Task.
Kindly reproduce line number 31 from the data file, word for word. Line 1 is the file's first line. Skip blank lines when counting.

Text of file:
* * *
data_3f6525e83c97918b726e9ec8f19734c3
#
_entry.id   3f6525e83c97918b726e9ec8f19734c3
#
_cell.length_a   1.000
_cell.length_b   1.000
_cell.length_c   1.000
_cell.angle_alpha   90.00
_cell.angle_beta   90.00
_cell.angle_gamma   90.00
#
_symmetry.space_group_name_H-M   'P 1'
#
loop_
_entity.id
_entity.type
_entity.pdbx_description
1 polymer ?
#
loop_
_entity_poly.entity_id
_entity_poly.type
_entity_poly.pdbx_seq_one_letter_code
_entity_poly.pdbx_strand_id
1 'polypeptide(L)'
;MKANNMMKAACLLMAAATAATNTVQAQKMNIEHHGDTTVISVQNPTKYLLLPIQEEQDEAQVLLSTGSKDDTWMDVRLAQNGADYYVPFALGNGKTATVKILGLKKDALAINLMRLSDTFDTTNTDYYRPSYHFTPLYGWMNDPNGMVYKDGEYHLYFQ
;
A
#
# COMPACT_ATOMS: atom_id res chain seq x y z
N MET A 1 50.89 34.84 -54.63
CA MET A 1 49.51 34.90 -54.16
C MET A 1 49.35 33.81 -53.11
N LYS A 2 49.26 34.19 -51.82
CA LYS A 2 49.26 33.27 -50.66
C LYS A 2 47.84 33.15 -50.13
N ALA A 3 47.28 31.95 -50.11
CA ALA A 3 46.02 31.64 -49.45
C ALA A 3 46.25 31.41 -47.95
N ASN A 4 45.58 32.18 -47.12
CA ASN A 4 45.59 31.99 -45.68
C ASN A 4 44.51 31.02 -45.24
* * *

N MET A 1 50.89 34.84 -54.63